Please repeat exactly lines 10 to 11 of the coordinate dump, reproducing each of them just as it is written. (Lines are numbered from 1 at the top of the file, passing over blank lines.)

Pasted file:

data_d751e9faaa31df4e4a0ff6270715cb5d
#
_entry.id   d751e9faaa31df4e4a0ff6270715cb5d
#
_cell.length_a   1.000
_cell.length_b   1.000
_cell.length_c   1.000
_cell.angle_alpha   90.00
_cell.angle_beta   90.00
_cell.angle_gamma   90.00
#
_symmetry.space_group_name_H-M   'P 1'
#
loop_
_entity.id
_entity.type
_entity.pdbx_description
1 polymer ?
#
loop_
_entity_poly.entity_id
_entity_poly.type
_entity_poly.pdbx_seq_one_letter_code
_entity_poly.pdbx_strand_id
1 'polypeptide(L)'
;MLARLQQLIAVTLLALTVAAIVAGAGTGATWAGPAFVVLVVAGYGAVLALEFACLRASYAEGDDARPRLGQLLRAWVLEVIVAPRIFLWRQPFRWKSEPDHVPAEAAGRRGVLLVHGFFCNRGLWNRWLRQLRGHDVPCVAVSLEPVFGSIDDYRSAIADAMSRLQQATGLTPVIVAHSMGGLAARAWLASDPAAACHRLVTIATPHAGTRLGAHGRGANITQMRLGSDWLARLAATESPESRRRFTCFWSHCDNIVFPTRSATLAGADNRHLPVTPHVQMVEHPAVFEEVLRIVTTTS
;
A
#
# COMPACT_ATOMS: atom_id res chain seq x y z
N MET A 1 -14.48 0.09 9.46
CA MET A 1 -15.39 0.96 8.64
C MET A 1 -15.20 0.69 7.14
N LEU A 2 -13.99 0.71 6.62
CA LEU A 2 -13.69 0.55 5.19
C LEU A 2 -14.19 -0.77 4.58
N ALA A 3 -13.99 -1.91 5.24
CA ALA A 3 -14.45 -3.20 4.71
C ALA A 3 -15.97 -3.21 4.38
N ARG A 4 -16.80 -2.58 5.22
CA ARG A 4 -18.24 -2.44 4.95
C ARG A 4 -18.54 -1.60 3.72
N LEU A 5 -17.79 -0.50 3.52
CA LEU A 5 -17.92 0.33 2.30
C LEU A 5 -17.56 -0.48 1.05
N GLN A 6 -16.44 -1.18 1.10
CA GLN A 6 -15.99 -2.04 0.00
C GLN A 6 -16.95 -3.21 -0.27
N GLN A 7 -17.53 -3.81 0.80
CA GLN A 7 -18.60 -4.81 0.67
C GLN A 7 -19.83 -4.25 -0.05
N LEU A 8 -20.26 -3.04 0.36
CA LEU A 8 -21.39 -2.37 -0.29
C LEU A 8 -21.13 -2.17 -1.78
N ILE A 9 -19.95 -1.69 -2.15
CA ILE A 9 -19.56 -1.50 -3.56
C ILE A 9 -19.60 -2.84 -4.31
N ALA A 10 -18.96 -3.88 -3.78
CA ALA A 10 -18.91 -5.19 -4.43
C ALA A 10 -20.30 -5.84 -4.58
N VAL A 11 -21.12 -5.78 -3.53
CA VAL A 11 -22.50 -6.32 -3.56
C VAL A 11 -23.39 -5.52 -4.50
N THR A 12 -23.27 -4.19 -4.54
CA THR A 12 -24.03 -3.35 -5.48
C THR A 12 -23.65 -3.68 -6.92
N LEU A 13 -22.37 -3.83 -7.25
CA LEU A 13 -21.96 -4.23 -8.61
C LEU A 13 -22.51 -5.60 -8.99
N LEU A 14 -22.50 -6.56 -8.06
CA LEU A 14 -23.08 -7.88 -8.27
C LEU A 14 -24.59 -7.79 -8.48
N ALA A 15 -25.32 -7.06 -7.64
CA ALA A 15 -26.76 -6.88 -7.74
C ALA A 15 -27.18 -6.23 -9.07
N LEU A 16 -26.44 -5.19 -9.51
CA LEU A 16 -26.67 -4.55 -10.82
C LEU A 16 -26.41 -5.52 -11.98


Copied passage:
_cell.angle_gamma   90.00
#